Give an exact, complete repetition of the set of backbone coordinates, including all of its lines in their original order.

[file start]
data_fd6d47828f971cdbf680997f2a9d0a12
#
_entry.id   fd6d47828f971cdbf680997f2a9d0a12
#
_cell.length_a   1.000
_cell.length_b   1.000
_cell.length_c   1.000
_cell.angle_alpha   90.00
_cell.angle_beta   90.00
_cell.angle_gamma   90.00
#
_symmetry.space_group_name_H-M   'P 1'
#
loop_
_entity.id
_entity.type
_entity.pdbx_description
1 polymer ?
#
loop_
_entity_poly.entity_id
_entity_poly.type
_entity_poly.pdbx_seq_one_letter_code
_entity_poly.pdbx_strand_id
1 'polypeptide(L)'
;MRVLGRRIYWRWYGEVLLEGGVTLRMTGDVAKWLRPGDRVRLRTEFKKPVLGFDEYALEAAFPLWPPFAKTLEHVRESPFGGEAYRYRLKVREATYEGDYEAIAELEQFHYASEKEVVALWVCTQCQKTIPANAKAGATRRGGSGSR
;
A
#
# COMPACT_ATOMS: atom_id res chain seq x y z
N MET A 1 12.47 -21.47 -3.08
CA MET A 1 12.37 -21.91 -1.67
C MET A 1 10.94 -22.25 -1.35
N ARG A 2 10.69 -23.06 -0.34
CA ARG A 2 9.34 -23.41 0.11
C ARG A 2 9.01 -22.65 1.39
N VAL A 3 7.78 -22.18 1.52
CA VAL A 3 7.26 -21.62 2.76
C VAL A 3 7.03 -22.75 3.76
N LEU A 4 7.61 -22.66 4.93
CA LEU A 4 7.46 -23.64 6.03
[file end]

data_fd6d47828f971cdbf680997f2a9d0a12
#
_entry.id   fd6d47828f971cdbf680997f2a9d0a12
#
_cell.length_a   1.000
_cell.length_b   1.000
_cell.length_c   1.000
_cell.angle_alpha   90.00
_cell.angle_beta   90.00
_cell.angle_gamma   90.00
#
_symmetry.space_group_name_H-M   'P 1'
#
loop_
_entity.id
_entity.type
_entity.pdbx_description
1 polymer ?
#
loop_
_entity_poly.entity_id
_entity_poly.type
_entity_poly.pdbx_seq_one_letter_code
_entity_poly.pdbx_strand_id
1 'polypeptide(L)'
;MRVLGRRIYWRWYGEVLLEGGVTLRMTGDVAKWLRPGDRVRLRTEFKKPVLGFDEYALEAAFPLWPPFAKTLEHVRESPFGGEAYRYRLKVREATYEGDYEAIAELEQFHYASEKEVVALWVCTQCQKTIPANAKAGATRRGGSGSR
;
A
#
# COMPACT_ATOMS: atom_id res chain seq x y z
N MET A 1 12.47 -21.47 -3.08
CA MET A 1 12.37 -21.91 -1.67
C MET A 1 10.94 -22.25 -1.35
N ARG A 2 10.69 -23.06 -0.34
CA ARG A 2 9.34 -23.41 0.11
C ARG A 2 9.01 -22.65 1.39
N VAL A 3 7.78 -22.18 1.52
CA VAL A 3 7.26 -21.62 2.76
C VAL A 3 7.03 -22.75 3.76
N LEU A 4 7.61 -22.66 4.93
CA LEU A 4 7.46 -23.64 6.03